January 10, 2011

What’s the Best Way to Manage Angry Customers?

By Selling Power Editors

When it comes to client relationships, do you feel equipped to deal with the emotional impact of a customer’s anger over a bungled work order, sloppy typo in a contract, or a serious miscommunication? Anger is something that can either get in the way of your relationships, or be managed in order to expedite work and get on with the job at hand. In other words, you either control anger, or it controls your relationships.

There are many ways clients can express anger. Here are three of the most common anger profiles:

The blamer.
This person usually starts sentences with, “You should have…” or “I told you…”, implying somehow that you’re in the wrong. Instead of saying, “I’m angry,” or “I’m upset,” this person tries to put the blame on the other party.

The exploder.
A close cousin of the blamer, this person shouts, screams, and hollers whenever something doesn’t go the way he or she wants. Unfortunately this behavior often goes hand in hand with authority. Some people use power to intimidate others as a defensive maneuver. It can also be a manipulative technique to keep people off balance.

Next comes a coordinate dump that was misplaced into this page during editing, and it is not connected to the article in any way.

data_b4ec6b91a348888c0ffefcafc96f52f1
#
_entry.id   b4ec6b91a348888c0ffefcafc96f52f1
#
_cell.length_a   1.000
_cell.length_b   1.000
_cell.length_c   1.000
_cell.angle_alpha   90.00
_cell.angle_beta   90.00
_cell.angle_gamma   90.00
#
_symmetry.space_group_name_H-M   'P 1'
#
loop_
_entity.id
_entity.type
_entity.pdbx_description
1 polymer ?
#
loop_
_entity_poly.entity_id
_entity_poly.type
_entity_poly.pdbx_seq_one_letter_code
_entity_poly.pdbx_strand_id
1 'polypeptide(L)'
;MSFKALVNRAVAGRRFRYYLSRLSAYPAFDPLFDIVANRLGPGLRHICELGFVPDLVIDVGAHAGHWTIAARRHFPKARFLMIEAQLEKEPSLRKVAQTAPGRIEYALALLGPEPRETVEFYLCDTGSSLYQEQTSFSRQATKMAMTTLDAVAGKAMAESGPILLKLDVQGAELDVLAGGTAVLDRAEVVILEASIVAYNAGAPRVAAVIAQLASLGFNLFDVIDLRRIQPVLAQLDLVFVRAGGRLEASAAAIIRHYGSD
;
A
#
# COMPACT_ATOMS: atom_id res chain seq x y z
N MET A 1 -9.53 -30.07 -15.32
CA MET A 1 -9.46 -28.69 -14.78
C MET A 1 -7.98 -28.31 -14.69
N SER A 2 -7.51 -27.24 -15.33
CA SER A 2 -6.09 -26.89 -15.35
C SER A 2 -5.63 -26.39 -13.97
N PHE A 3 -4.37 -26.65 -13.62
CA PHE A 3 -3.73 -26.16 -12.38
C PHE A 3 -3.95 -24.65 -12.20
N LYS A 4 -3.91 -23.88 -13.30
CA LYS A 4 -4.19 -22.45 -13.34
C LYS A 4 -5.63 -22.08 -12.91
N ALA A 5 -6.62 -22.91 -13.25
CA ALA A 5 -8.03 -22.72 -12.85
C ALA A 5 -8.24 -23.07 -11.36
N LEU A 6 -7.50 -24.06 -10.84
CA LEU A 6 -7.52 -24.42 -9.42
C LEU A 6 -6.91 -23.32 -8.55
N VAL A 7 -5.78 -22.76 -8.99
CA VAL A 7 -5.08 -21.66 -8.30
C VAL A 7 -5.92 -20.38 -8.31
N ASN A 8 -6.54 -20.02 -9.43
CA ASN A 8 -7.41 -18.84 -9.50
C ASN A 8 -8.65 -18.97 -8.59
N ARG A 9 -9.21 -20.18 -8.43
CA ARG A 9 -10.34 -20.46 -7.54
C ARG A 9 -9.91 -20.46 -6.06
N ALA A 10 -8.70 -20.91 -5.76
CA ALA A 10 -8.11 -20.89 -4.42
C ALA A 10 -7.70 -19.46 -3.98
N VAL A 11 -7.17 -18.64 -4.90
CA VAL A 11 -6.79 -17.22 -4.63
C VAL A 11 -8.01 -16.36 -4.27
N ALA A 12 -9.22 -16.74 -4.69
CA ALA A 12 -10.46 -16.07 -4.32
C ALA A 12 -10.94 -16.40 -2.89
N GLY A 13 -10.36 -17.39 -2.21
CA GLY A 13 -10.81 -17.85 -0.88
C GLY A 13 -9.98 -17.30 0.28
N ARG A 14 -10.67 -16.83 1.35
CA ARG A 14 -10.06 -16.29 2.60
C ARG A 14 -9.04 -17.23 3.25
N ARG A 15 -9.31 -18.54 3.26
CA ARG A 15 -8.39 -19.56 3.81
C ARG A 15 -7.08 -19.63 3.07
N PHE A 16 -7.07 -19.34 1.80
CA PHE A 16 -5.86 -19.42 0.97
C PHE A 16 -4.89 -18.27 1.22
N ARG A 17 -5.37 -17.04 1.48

The saboteur.
One way some people try to deal with their own hostility and anger is to turn up the volume on the silent treatment. But silence doesn’t mean a lack of expression – pointed avoidance in communication (ambiguous or vague email replies, blowing off scheduled meetings or calls) can end up sabotaging joint success.

What’s the best way to handle clients who are yelling or blaming you? First, don’t try to control or threaten. Allow them to be angry without asking them to calm down or give you a chance to explain.

Second, be understanding. Saying something like, “I understand how you feel, and I’d be angry, too,” is simple and doesn’t stray into the territory of agreeing specifically with any criticisms being lodged against you or your company.

If the customer is sabotaging success through the silent treatment or passive aggressive behavior, your job is to draw the customer out and air out the problem. If you see a clenched jaw or an unwillingness to meet your gaze, open the floor by saying something like, “Is there any concern you might have about me or my company that would get in the way of our ability to move forward together?”

When you find ways to manage your client’s anger, you release tension, clear the way for open communication, unblock channels for clear thinking, and ultimately build stronger relationships. Remember: it’s not unusual for an initial conflict – managed successfully – to make room for long-lasting and profitable partnerships.